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Performing Arts in the Deaf Culture

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Laureen Scianimanico

on 26 April 2013

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Transcript of Performing Arts in the Deaf Culture

By: Laureen Scianimanico,
Meryl Smith, & Nicole Whyne Performing Arts in the Deaf Culture NATIONAL
THEATER OF THE DEAF - Came into existence in the 1960s.
- A touring theater group comprised of deaf and hearing actors who entertain audiences worldwide through music, sign language, and the spoken word -Planted the seed for modern deaf theatre.

-In 1967, only 6 people bought tickets to see their first performance. Most of these people were curious to see how the show would turn out.

-Today, the NTD has wowed audiences across the globe, having performed in all 50 states and all seven continents.

-NTD is more than just providing theater accessible for the Deaf; it's about the Deaf performers sharing a piece of their culture with hearing audiences.

-Because of the NTD, hearing audiences get to experience a part of art within Deaf culture

-Although it is a touring company, the NTD's "home" is located in West Hartford, CT. Founded in 1991 by Linda Bove & her husband in California

It's primary goal was to enrich the cultural lives of Deaf & hard-of-hearing individuals in L.A.

To date, DWT has produced over 40 plays and 4 musicals, won more than 80 theater awards, performed on Broadway, and has been nominated for one Tony Award. Famous Deaf
Performers Phyllis Frelich is a deaf actress who played Sarah in the play version of Children of a Lesser God. She was a founding member of the National Theater of the Deaf. She had performed in productions with the Deaf West Theater, such as A Christmas Carol. Linda Bove is a deaf actress who performed with the National Theater of the Deaf. She was Phyllis Frelich’s understudy in Children of a Lesser God. She played Linda the Librarian from Sesame Street. She Founded the Deaf West Theater with her husband, Ed Waterstreet. Ed Waterstreet, founder of Deaf West Theater, produced 40 plays and 4 musicals. Previously, he was a member of the National Theater of the Deaf. C.J. Jones was born hearing to deaf parents and went deaf at age 7 from spinal meningitis. He is an actor, comedian, producer and director. He was cast as “Orin” in the play Children of a Lesser God. He acted in TV shows such as Lincoln Heights and Sesame Street. He has written several one-man shows that he has preformed in the US, Ecuador, Japan, Sweden, Australia and Canada. Howie Seago is a deaf actor and director that was born deaf. He joined the National Theater of the Deaf in college. He was cast as the father in Beyond Silence and has appeared on Star Trek. He has produced plays, casting both hearing and deaf actors. Shoshannah Stern is an actress who was born deaf. She attended Gallaudet College. She had roles in many plays for the Deaf West Theater, such as Open Window, Children of a Lesser God, Romeo and Juliet and Aladdin. She has appeared in more recent shows such as Weeds and Lie to Me. History and Basics of Deaf Theater Different things need to be considered when putting on a play that uses Sign Language, such as the placement of the props and the actors. The lines and their delivery also need to be considered, so that the audience can follow what is happening in the play.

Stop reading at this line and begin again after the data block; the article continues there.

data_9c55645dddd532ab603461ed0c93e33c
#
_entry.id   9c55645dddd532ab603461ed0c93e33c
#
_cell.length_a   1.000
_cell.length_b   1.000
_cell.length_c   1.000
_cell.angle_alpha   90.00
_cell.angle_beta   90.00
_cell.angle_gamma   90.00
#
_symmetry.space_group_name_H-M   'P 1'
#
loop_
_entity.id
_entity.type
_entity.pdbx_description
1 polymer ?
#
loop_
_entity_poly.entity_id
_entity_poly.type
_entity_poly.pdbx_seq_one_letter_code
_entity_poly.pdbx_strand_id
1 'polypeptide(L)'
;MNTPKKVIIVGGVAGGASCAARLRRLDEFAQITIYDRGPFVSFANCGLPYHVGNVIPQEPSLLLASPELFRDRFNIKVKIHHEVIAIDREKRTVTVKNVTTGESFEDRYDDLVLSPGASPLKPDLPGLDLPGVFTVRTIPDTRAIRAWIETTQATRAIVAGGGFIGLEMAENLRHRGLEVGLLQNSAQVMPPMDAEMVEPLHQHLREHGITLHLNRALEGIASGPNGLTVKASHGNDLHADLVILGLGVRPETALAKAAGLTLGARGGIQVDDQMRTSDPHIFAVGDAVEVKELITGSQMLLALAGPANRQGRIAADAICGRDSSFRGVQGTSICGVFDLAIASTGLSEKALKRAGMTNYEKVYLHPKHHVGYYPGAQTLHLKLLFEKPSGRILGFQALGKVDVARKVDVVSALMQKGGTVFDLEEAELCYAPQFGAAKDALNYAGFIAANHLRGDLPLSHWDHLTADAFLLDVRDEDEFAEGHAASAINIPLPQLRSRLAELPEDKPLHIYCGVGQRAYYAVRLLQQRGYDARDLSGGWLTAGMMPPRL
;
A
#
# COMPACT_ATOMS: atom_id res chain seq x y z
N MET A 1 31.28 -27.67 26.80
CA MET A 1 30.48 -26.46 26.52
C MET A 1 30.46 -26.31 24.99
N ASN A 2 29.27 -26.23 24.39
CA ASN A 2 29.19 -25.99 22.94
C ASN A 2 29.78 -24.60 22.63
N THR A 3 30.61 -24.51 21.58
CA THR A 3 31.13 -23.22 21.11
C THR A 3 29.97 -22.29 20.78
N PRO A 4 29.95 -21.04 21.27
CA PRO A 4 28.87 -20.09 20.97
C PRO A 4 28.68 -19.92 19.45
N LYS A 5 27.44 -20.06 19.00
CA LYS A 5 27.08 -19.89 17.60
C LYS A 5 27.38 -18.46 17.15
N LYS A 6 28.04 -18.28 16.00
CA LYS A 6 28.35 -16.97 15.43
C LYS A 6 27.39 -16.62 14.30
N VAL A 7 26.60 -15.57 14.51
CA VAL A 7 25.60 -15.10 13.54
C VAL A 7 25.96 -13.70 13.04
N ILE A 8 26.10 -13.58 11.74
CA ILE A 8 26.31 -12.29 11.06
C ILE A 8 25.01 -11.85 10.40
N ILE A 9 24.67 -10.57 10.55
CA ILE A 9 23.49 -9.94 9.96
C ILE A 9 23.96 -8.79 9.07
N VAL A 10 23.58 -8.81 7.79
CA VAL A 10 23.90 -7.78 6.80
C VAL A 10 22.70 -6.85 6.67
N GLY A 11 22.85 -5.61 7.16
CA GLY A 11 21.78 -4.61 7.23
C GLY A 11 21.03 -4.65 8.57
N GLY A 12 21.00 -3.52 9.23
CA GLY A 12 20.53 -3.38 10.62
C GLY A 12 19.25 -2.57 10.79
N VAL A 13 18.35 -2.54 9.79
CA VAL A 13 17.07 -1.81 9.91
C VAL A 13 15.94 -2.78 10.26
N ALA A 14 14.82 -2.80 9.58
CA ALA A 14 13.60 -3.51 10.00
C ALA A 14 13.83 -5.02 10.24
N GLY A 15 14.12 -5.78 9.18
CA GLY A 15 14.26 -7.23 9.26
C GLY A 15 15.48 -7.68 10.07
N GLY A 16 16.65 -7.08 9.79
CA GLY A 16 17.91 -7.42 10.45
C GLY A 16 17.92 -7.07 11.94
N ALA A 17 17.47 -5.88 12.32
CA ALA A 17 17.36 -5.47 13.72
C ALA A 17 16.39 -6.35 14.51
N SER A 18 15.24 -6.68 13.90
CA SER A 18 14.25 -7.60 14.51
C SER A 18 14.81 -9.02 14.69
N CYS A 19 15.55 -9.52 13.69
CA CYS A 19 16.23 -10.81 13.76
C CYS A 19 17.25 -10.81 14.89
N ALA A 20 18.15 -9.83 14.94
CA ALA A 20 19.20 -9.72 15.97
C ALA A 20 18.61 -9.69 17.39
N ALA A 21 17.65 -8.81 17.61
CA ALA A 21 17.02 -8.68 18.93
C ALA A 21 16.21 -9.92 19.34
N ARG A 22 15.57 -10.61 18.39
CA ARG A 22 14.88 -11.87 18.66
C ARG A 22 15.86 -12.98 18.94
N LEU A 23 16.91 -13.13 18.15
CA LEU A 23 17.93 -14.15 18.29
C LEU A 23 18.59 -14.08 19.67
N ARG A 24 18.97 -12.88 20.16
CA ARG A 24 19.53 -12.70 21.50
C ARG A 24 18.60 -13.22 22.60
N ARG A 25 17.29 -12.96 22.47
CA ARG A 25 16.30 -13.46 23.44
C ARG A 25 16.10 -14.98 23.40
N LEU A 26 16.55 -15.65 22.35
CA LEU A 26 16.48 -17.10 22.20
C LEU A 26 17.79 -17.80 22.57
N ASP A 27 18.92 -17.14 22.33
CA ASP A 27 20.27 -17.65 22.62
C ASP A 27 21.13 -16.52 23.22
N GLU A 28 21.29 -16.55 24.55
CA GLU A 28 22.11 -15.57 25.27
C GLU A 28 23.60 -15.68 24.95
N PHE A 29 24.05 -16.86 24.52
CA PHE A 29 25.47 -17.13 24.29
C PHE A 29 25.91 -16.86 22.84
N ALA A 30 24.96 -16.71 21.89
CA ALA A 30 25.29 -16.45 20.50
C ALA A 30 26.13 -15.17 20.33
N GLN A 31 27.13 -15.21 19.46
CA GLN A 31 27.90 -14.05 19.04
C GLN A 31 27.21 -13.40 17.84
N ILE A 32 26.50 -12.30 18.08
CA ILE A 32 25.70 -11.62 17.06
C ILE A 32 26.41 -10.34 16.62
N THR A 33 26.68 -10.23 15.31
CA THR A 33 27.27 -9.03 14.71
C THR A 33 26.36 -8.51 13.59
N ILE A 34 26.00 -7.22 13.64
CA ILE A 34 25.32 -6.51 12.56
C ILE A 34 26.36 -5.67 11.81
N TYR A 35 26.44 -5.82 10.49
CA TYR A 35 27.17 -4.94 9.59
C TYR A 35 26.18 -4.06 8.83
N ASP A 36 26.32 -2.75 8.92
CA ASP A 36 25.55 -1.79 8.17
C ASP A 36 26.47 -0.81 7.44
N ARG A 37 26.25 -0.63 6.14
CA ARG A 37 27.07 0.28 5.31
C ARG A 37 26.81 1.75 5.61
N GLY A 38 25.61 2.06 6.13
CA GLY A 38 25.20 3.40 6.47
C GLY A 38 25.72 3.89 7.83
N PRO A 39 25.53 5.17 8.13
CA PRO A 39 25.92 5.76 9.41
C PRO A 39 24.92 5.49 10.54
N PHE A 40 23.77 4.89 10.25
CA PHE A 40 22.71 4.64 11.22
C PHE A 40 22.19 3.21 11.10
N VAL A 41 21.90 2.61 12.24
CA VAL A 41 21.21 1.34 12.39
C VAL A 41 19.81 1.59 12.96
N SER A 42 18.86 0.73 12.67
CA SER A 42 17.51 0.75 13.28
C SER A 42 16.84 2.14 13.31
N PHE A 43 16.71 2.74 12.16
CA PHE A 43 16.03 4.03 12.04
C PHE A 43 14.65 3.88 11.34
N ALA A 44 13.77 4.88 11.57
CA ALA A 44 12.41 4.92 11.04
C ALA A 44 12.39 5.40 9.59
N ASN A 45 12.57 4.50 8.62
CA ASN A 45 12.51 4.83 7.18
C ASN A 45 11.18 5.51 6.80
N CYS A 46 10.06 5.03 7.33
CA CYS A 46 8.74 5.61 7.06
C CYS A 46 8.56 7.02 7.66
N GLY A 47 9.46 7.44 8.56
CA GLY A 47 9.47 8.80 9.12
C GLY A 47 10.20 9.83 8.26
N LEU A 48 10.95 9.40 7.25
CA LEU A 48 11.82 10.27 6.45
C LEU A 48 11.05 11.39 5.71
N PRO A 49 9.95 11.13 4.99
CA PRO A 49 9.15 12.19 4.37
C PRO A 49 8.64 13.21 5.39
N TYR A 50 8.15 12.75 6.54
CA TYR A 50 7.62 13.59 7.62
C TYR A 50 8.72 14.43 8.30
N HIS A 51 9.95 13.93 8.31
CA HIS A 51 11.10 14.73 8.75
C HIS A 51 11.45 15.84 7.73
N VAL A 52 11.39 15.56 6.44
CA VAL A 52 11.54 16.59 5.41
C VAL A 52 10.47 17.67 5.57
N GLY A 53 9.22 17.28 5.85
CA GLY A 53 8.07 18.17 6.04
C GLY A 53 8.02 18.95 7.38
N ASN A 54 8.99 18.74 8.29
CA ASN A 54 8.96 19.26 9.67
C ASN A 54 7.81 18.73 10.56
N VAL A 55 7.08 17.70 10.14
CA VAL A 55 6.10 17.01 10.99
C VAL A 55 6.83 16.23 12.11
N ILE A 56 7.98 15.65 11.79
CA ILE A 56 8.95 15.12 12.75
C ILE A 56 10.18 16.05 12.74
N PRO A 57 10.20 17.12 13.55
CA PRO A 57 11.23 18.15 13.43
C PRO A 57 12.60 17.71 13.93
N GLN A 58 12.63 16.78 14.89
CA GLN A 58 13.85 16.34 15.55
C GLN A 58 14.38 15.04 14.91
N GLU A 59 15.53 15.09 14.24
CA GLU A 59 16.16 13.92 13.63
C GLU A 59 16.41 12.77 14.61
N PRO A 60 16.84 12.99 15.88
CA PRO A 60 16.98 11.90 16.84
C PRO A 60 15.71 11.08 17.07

When Deaf theater began, it was Deaf people performing for Deaf audiences. The theater has evolved, and now it is comprised of Deaf and hearing people performing and watching together. The goal of Deaf theater is to translate the original linguistic material into sign language, while also including dramatic action.

Sign language is a very visual language, and when utilized in a performance the signs become "theatricalized." Finger spelling usually is not used since it is hard to see from the audience. Deaf Theater can serve multiple purposes including: entertainment, and educating about deafness and sign language; especially for hearing people.

Performances help expose hearing people to Deaf culture. Story telling and folklore have always been very important in Deaf Culture.

Deaf theater became popular starting in the 20th century.

The popularity of Deaf Performing Arts was passed through residential schools and Deaf clubs.

Gallaudet College has had a theater club for as long as anyone can remember. Gallaudet officially started offering theater classes in 1957, and developed a Drama Department in 1963. The change from totally signed performances to performances including both sign and voice interpreting began because audiences were changing.

As Deaf Theater gained popularity the audience transitioned from mostly Deaf to a mix of people both within and outside the Deaf Community. These new viewers often could not understand sign and needed vocal interpretations.

At first the dialogue would be spoken and then signed, but now it is done simultaneously.

The change in communicating with the audience, led the actors to change how they performed; largely because of the presence of hearing people both in the crowd and onstage acting with them.
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